One of my third grade art students—we’ll call him Jimmy H.— once posed the question concerning his portrait of classmate, David G.
Now, this class was populated with more doubles than a pack of Topps baseball cards. Two Peters, two Laurens, two Davids—you get the idea. For convenience, every kid simply went by first name and last initial.
Jimmy H. was the opposite of his counterpart. Jimmy A. just rolled with the punches, but Jimmy H. was a tad intense. Cooperative and pleasant most of the time, but not a jokester.
If memory serves me correctly, at the time he was still mad at me for writing too much in his yearbook. Said I took up too much space. Apparently, I was expected to merely sign my name over my picture. No, “Have a nice summer.” No, “Nice work on your pottery this year!” None of that.
I took pause, then, when confronted with Picasso David G. Double noses and additional eyes—visible in an earlier draft—notwithstanding, a positive critique wasn’t the problem. Any art teacher who can’t muster up some flowery prose about the almond-shaped eyes or the texturization techniques employed on the hairline just needs to pack up the paints and turn in the brushes. It’s the name of the game.
But Jimmy wasn’t the sort that was going to be satisfied with that type of critique. Never mind that we don’t even attempt to cover portraiture in the curriculum until 6th grade. Jimmy just wanted to hear that he’d nailed it on the first try and produced a 10-minute dead-ringer for David G.
I averted his stare and swallowed hard, suppressing the urge to launch into an impromptu lesson on the Cubist movement.
“Well, Jimmy,” I said in my Serious Art voice, “I think we have some decisions to make about this piece.”
“Like what!” Jimmy was alarmed, already not liking the way this was headed.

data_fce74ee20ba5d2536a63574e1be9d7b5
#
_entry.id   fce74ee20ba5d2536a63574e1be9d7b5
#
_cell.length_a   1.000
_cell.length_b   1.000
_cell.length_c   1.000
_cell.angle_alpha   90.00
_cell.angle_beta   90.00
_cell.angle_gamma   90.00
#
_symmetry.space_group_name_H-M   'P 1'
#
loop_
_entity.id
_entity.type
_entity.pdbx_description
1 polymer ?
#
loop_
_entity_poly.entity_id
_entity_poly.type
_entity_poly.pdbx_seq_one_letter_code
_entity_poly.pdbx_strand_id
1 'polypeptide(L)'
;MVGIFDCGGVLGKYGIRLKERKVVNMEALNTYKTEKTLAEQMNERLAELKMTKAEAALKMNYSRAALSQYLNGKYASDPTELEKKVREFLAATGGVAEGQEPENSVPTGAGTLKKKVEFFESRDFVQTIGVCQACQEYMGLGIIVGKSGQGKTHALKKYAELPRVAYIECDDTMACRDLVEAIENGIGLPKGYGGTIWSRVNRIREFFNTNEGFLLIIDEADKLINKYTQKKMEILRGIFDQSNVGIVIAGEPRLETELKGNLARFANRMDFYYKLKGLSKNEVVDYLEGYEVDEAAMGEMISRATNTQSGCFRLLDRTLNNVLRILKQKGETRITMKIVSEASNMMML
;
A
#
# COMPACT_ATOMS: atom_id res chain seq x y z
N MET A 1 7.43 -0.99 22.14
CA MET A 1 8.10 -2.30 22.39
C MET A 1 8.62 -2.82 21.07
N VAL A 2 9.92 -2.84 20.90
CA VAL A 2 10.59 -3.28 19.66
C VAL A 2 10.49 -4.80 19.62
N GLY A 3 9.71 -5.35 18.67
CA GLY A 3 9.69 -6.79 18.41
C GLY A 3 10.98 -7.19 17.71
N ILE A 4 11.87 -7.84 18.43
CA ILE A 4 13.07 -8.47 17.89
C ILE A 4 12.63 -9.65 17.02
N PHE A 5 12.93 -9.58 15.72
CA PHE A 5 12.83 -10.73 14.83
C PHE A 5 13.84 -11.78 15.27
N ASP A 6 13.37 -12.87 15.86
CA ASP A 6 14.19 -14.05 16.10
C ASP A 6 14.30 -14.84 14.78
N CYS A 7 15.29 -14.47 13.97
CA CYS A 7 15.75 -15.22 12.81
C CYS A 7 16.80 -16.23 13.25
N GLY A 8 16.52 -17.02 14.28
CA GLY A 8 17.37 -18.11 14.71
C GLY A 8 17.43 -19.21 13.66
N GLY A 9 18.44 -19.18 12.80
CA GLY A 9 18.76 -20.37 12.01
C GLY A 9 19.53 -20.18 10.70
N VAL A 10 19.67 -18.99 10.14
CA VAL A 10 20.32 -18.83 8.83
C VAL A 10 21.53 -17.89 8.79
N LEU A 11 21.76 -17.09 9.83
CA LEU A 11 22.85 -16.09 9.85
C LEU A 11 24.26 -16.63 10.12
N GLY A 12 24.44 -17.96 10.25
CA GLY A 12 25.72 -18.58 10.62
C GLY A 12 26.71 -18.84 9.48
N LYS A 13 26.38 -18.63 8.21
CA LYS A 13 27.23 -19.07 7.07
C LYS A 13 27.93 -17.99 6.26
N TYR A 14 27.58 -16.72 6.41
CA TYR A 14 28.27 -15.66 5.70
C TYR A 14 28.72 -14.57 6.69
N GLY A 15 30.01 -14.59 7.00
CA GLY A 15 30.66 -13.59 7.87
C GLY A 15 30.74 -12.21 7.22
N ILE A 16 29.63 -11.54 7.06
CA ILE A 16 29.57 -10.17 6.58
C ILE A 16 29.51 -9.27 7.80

“Is it a straight on pose or a profile?” I asked him.
“Does it matter?”
“It does if we want David to have the right amount of eyes.”
“Say it’s a profile,” he said, “which eyes do I keep?”
That day, I had to sell Jimmy on the idea of a work in progress, and that’s a tough sell in any market.
It occurred to me how often I find myself in front of the keyboard with letters scattered across the screen, modifiers dangling, ill-formed one-liners lurking around the margins thinking, “Does this look like an article?”
As a novice writer, I wanted to nail it the first time, too. I wanted editors to swoon at every sentence that rolled off my printer. I wanted to believe that inspired text just flowed from my fingers and flew across the screen—each phrase as meaningful, as witty, or as incisive as it was in my own brain.
Only recently did I realize that David G., pencil on drawing paper, was more than a metaphor for writing, but life in general, too.
We don’t always see life as work in progress, of where we are now as a starting point or a bridge. We think answers are better than questions, that there is better than here, and accolades are more valuable than exertion.
Contemplating the beginning of a new week, things look messy. There are unfinished projects lurking. There’s the cryptic email I received from my editor just before she disappeared for the weekend suggesting that she wants 5 separate cover stories from me by Friday about subjects that aren’t more than question marks as I write this. My daughter has a birthday. I need to send gifts to friends who have had special occasions.
Looking at this mess, I ask “Does this look like life?” and I have to smile and admit that it does.
Jimmy H was kind enough to let me make a copy of his portrait. I may have made a vague reference to possibly wanting to write about the picture sometime.
I don't think he cared--just as long as it wasn't in his yearbook.